Scientific & Common Names:
Agave americana, common names century plant, maguey, or American aloe
Mexico, Arizona, and Texas
Although it is called the century plant, it typically lives only 10 to 30 years. It has a spread of about 6 to 10 feet with gray-green leaves of 3 to 5 feet. The century plant resembles an aloe plant, except it is much larger and possesses sharper spines on the leaves’ edges and its pointed tip is sharp and strong. Until flowering, each plant has a single stem bud which produces leaves in clusters near the ground. When the plant has stored enough food, usually after a decade or so, the stem bud starts to grow – this is called ‘flowering’. At flowering, the main stem elongates rapidly to reach a total height of up to 25 to 30 feet. Flowers grow in lateral groups of tubular, 6-parted yellow clusters that look like upturned candelabras. When it is done, it dies and the whole plant dies with it, although a new plant usually sprouts from the roots.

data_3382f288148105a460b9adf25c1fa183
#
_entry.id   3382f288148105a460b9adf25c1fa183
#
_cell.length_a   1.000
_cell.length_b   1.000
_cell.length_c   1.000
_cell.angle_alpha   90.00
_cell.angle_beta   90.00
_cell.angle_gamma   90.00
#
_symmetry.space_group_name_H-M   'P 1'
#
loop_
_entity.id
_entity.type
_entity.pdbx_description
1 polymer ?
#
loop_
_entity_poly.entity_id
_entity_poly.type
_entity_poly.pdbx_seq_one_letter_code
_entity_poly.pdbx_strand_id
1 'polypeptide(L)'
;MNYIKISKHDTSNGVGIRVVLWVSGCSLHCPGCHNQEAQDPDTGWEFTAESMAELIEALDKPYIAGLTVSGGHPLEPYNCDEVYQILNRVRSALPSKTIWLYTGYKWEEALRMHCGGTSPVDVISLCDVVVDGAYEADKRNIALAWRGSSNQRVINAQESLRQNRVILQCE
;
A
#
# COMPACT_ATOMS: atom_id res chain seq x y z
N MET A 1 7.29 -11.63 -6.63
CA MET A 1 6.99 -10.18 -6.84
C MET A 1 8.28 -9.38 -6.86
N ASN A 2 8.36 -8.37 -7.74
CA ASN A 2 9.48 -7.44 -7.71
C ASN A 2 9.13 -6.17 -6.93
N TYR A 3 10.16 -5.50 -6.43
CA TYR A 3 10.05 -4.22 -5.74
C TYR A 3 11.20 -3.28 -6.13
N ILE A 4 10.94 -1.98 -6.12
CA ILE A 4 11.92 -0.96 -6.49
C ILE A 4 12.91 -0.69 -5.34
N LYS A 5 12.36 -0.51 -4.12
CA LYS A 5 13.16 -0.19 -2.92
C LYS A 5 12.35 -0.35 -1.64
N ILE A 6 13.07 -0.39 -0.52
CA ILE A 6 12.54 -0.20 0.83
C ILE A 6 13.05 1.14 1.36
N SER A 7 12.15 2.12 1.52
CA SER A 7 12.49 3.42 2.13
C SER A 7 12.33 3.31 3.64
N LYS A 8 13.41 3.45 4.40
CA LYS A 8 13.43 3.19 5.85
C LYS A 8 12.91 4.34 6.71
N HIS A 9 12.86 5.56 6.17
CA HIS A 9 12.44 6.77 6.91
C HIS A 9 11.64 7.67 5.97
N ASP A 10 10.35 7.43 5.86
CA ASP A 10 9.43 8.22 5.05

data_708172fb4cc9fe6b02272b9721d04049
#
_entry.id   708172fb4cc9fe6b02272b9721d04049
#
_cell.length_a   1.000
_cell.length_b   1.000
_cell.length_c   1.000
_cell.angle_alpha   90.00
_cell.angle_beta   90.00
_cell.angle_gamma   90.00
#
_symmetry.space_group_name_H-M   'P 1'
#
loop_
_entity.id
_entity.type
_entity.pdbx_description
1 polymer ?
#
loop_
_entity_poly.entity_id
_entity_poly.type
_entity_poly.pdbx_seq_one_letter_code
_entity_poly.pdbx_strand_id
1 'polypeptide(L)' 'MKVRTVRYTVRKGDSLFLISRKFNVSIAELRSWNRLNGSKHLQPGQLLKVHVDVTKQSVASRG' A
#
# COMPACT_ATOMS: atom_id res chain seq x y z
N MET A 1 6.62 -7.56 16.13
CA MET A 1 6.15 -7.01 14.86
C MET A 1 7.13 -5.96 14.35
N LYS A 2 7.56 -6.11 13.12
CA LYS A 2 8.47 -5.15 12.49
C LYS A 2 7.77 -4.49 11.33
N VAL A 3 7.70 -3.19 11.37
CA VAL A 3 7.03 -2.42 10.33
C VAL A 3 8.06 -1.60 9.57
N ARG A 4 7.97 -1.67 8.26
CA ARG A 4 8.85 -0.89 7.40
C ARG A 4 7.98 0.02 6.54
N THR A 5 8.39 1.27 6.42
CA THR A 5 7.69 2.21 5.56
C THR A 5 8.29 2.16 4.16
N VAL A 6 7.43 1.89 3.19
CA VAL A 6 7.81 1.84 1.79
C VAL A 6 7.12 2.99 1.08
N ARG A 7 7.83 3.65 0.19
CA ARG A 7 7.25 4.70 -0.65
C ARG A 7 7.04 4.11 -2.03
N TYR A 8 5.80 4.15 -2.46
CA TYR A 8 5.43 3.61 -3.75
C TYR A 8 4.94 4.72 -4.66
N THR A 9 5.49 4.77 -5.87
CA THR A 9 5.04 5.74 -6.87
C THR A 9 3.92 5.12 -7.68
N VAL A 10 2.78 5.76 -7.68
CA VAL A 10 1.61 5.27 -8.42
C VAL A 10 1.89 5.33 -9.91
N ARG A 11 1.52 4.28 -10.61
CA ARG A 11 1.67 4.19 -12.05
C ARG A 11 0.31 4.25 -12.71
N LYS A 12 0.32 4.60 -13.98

If the flower stem is cut without flowering, a sweet liquid called aguamiel (or honey water) gathers in the heart of the century plant which may be fermented to produce the drink called pulque. In the tequila-producing regions of Mexico, agaves (such as the century plant) are called mezcales and their nectar is distilled to make mezcal. Agave nectar, also called agave syrup, is a product of the century plant and is marketed as a natural form of sugar due to its high fructose content. The leaves of the century plant also yield fibers, known as pita, which are suitable for making rope, matting, coarse cloth, and are used for embroidery of leather in a technique known as piteado.
The century plant yields a sap that is employed medicinally as a laxative and a diuretic. The juice, extracted from the leaves of the plant, is applied externally on bruises and is also ingested for treating a number of problems related to the gastric tract including constipation, indigestion and dysentery. In addition, the juice of the leaves is also said to be an effective remedy for jaundice. Precursors of steroid hormones are also derived from the century plant leaves.